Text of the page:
Salmon Activist Draws Outpouring of Public Cash for Legal Battle
If money talks, then the geyser of financial support that has sprung in the past few days for salmon activist Don Staniford’s legal defence speaks volumes. Staniford – who has been described by aquaculture trade media as salmon farming’s “public enemy number one” – is being sued by the world’s second largest farmed salmon producer, Oslo-based Cermaq (operating as Mainstream in Canada), for defamation. The trial, expected to run 20 days, begins today at the BC Supreme Court in Vancouver.
The company, whose biggest shareholder is the Norwegian Government, may have been banking on Staniford submitting to its demands out of court due to a lack of funds to pursue the case – but any chance of that happening disappeared over the past weekend when the activist raised over $20,000 in public donations for his legal battle. Staniford has been building his case, giving depositions and collecting evidence over the last several months but only went to the public for funding this past Friday, when he launched a page on the community fundraising site gofundme.com. Since then, as of this printing, over $11,000 have tumbled in – in contributions that range from $10-500 a pop, most of them being in the $30-50 region. The goal of the gofundme.com campaign is to raise $50,000 in total.
On top of those online donations, a Norwegian fishing group, The Wild Salmon Warriors of Norway, announced this morning it was kicking in 60,000 Norwegian Krone ($10,000 CAD) of its own. As the former director of the global Pure Salmon Campaign, Staniford frequently traveled the world of the aquaculture industry, drawing together an international alliance of over 30 groups and coalitions battling the industry in Norway, Scotland, Ireland, Iceland, Chile, the United States and Canada. (Full disclosure: I’ve worked with Staniford on the Pure Salmon campaign – including my film “Farmed Salmon Exposed” and other initiatives over the years).
Staniford has already received $20,000 in legal funding from West Coast Environmental Law – directed toward his lawyer David Sutherland, an expert in defamation law. The injection of up to another $60,000 would be an enormous boon to Stanford’s case, which revolves around a recent campaign of his targeting the open net pen salmon farming industry.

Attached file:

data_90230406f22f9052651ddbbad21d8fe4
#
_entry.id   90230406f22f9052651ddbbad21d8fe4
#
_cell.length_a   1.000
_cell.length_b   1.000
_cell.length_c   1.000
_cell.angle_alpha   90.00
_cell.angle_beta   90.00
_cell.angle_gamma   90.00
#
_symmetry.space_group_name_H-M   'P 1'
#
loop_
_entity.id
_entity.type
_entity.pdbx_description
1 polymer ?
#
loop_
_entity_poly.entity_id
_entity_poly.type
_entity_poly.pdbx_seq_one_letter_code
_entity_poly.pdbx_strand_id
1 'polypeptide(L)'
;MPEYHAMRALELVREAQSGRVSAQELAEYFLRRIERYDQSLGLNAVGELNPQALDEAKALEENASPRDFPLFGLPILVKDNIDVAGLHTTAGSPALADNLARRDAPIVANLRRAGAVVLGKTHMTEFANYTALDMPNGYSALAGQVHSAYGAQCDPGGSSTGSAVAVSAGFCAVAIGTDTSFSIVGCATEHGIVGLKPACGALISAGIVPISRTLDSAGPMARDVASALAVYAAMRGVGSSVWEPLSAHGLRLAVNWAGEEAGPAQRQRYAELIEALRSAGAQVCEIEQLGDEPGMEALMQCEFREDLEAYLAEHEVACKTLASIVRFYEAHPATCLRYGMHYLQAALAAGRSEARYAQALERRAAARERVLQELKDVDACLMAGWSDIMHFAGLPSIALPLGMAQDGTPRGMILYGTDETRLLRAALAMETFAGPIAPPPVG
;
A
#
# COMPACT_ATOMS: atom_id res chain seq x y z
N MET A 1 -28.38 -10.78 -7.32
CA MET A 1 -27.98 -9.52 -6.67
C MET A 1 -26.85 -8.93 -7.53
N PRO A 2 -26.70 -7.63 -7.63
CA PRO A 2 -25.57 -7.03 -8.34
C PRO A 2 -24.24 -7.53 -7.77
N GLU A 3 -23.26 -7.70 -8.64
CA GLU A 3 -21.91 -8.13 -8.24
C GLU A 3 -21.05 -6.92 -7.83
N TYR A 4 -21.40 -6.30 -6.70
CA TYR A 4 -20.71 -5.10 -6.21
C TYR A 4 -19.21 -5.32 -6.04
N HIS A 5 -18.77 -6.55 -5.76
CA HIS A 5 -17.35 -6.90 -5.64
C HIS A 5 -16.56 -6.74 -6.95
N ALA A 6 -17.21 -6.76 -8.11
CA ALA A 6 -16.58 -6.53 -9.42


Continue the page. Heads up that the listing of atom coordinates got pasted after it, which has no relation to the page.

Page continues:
The campaign employs a series of graphical representations resembling a cigarette package – emblazoned with messages similar to surgeon general’s warnings, such as “Salmon Farming Kills” – to highlight problems with the industry. Cermaq’s defence is based on the notion that statements like these, coupled with the cigarette iconography, give the impression that farmed salmon is hazardous to human health. Staniford’s counsel will likely counter that the implication is salmon farms kill things like seals and sea lions (often shot by salmon farmers to prevent predation of their stocks) and wild salmon, through the incubation and transference of sea lice and diseases by farmed to wild fish. Moreover, it will make the case that the analogy to the tobacco industry derives from comparable approaches to denying science that is critical of industry.
According to the Canadian Press, “The company’s trial brief states it’s seeking $100,000 in general damages, $25,000 in punitive damages and a permanent injunction to stop Staniford from writing, printing or broadcasting defamatory words against Mainstream.” (emphasis added) It’s that last piece – the concept of a lifetime ban from speaking out against the company – that has Staniford determined to fight. In a recent Victoria Times-Colonist story on the case, Staniford told reporter Sean Sullivan, “This is about justice for wild salmon and freedom of speech.”
Clearly, this David-and-Goliath battle has captured the public’s attention, as the dollars roll in to support Staniford’s case. But it’s Cermaq that sees itself, ironically, as the David in this battle. According to CP, spokesperson for Cermaq subsidiary Mainstream Canada – the second largest fish farm operator in BC – “[Laurie] Jensen said the company is playing the role of David. ‘I think we’re on the righteous end of things in that we have to defend ourselves,’ she said. ‘If we don’t, we do a disservice to our communities, our partners, our employees.'”
For his part, Staniford appears ready for the duel. Further emboldened by this outpouring of public support, he claims, “I am going to fight until the bitter end and win.”